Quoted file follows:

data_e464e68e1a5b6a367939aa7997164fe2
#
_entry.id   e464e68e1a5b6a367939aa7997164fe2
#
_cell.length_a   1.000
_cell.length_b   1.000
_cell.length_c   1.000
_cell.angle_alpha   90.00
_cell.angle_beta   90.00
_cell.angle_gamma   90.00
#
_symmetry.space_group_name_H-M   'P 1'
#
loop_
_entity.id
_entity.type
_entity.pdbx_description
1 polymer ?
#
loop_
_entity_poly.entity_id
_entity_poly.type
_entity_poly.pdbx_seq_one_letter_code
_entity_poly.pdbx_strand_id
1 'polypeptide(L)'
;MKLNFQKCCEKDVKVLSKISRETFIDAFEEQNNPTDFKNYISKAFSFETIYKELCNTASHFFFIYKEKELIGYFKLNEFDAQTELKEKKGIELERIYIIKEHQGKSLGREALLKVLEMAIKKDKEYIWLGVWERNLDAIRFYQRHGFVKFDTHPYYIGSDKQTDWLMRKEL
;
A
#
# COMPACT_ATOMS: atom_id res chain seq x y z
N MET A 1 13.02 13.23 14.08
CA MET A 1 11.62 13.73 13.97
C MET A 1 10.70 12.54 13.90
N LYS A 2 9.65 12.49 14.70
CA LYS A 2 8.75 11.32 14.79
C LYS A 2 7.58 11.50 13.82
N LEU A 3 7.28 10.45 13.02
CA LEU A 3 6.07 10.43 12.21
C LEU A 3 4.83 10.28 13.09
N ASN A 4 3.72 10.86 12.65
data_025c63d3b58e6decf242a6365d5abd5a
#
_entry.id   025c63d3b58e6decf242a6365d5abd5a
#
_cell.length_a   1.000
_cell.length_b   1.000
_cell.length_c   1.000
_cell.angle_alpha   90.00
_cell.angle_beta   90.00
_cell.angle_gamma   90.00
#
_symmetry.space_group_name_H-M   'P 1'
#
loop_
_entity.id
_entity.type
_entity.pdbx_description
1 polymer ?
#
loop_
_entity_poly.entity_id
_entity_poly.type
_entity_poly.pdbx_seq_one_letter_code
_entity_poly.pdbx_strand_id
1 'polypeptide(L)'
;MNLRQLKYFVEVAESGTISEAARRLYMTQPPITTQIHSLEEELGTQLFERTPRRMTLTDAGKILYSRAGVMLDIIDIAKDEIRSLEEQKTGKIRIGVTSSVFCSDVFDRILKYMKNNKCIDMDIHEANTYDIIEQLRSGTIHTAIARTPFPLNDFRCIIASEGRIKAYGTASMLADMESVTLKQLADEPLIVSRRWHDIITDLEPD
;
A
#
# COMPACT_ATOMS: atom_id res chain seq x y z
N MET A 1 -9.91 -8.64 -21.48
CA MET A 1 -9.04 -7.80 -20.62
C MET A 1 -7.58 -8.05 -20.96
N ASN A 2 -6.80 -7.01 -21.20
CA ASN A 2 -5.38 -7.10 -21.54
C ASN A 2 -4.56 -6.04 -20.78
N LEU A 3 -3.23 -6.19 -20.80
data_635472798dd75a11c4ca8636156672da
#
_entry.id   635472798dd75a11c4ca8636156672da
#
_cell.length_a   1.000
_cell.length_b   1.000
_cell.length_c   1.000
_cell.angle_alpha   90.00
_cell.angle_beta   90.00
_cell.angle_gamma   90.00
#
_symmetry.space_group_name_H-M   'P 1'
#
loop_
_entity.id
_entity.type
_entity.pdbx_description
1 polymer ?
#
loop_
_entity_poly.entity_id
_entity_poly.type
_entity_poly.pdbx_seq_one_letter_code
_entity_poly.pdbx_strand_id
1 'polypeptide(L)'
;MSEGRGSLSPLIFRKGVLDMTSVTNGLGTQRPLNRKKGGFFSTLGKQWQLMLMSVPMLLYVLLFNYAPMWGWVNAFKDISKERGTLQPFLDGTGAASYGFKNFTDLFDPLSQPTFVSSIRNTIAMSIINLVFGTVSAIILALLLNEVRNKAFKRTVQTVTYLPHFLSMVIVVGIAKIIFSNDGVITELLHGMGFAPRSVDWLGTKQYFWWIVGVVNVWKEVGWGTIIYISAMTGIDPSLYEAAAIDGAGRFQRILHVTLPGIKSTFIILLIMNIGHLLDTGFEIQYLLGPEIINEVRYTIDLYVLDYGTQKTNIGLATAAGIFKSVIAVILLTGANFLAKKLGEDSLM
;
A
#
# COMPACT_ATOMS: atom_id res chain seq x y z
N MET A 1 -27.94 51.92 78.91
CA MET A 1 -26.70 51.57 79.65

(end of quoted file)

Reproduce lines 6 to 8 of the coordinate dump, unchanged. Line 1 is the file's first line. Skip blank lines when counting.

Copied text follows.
_cell.length_b   1.000
_cell.length_c   1.000
_cell.angle_alpha   90.00